Little Electric Motor/Fan Behind Dash
The volume of air being moved by the little motor-fan assembly is very small. As I recall, that unit is 2 - 3 inches in size. The small amount of air is expelled into the area above the passenger's feet. Mine runs all the time, ACC or no ACC.
I too had concerns that this little motor had quit. My 126 has air bags, so I was reluctant to probe around the area of the passenger's air bag to find this motor/fan. Curiosity got the better of me for a collection of reasons.
From memory, working from the passenger's footwell, to access the little fan (which is located next to the main ACC blower plenum) remove the 3 ? vertical screws that hold the knee bolster/change tray in place. Then pop out the plastic face plate/escutcheon in the passenger's change tray to remove some remaining screws (in this 126 I have learned that escutcheons should generally be lifted out from their right side, pivoting at their left side). The air bag wasn't an issue since it is mounted well above this area.
It's been awhile, but I believe the visible little motor is then accessible. If not, there are 3 bolts that hold the passenger side metal ACC plenum in place. ( The 3rd bolt is cleverly accessed with an extension on a socket wrench) Removing that plenum exposes the little motor in question.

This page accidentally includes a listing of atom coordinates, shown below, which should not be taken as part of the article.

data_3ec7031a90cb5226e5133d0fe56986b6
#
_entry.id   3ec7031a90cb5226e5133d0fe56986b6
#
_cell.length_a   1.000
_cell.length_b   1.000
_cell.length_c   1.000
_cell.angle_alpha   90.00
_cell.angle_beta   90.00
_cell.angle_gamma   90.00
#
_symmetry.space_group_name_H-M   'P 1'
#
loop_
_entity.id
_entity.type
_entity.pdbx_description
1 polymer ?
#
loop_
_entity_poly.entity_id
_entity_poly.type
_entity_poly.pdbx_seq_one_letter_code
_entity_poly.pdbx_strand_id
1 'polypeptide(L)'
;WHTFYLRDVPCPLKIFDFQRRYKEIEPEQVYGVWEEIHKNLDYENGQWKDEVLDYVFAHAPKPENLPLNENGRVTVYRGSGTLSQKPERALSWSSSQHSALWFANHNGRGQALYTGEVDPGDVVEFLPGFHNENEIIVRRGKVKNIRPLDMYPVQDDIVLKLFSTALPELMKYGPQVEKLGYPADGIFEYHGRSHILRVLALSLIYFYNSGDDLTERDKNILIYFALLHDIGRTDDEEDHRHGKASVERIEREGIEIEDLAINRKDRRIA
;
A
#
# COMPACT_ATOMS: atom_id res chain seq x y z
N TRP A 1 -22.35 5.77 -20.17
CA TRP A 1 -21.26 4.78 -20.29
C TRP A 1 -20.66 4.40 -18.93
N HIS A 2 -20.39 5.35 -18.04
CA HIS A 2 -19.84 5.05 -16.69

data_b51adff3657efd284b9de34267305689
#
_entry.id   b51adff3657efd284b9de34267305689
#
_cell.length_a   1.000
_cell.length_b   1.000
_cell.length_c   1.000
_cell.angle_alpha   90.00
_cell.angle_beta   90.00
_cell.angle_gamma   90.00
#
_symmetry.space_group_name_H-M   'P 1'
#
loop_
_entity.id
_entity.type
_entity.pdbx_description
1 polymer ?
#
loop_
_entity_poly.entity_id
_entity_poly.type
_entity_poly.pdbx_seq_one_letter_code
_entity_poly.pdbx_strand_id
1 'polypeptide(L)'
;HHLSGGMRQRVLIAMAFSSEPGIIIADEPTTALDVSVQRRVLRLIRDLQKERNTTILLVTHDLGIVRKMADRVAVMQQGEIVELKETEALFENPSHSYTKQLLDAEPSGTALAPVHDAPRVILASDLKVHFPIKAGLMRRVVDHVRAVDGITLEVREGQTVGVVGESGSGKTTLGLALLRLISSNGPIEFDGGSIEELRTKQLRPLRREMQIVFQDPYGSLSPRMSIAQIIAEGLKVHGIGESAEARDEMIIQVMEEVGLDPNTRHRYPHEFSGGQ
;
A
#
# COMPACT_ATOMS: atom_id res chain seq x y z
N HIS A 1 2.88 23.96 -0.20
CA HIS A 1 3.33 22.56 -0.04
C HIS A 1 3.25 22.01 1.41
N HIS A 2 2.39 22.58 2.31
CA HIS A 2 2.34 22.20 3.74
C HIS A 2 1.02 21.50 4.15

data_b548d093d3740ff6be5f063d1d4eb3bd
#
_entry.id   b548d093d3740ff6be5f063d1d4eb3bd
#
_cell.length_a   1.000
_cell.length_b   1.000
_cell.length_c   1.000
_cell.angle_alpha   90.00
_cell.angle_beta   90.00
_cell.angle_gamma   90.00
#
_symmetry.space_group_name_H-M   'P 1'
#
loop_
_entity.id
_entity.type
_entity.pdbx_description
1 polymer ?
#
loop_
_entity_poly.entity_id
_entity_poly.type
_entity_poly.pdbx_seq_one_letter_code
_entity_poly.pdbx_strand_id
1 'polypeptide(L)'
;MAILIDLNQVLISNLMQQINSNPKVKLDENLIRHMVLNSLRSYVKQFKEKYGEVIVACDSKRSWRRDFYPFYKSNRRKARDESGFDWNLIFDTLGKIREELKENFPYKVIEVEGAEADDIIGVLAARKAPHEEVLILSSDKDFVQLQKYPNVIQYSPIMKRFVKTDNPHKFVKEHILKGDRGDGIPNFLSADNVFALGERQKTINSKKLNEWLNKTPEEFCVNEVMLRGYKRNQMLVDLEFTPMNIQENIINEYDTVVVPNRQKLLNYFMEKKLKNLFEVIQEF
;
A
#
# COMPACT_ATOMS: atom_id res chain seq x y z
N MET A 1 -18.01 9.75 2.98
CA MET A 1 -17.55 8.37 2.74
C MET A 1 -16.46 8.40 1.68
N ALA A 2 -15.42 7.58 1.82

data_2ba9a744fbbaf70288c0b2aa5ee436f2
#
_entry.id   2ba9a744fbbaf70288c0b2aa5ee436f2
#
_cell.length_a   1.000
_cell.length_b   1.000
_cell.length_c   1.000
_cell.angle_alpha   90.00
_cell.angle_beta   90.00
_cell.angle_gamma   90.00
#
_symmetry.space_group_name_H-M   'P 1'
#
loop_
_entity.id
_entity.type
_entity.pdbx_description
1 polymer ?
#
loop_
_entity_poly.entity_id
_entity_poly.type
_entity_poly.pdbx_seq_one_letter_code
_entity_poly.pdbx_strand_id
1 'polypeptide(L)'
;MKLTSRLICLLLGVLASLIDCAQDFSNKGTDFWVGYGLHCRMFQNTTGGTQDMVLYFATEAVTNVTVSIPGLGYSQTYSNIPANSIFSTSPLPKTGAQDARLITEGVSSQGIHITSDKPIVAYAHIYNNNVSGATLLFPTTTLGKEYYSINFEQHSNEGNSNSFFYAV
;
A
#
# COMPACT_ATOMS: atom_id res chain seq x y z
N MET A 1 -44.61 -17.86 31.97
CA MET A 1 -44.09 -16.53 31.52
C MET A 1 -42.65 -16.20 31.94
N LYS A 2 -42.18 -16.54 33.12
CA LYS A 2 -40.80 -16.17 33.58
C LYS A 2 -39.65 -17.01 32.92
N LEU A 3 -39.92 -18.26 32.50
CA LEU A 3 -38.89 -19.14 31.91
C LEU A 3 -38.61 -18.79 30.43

In retrospect, to check the viability of that little motor is easier done by using the often mentioned tissue paper test. Since the suction is so weak, I found that it was a more certain test if the overhead grill and light assembly were lifted out, the plastic tubing to the temperature probe removed, and the tissue paper placed over the open plastic tube. If the paper sticks, the motor and fan are functioning. I am guessing, but I don't think that its necessary for this whole assembly to be so powerful that it will draw inches of vacuum.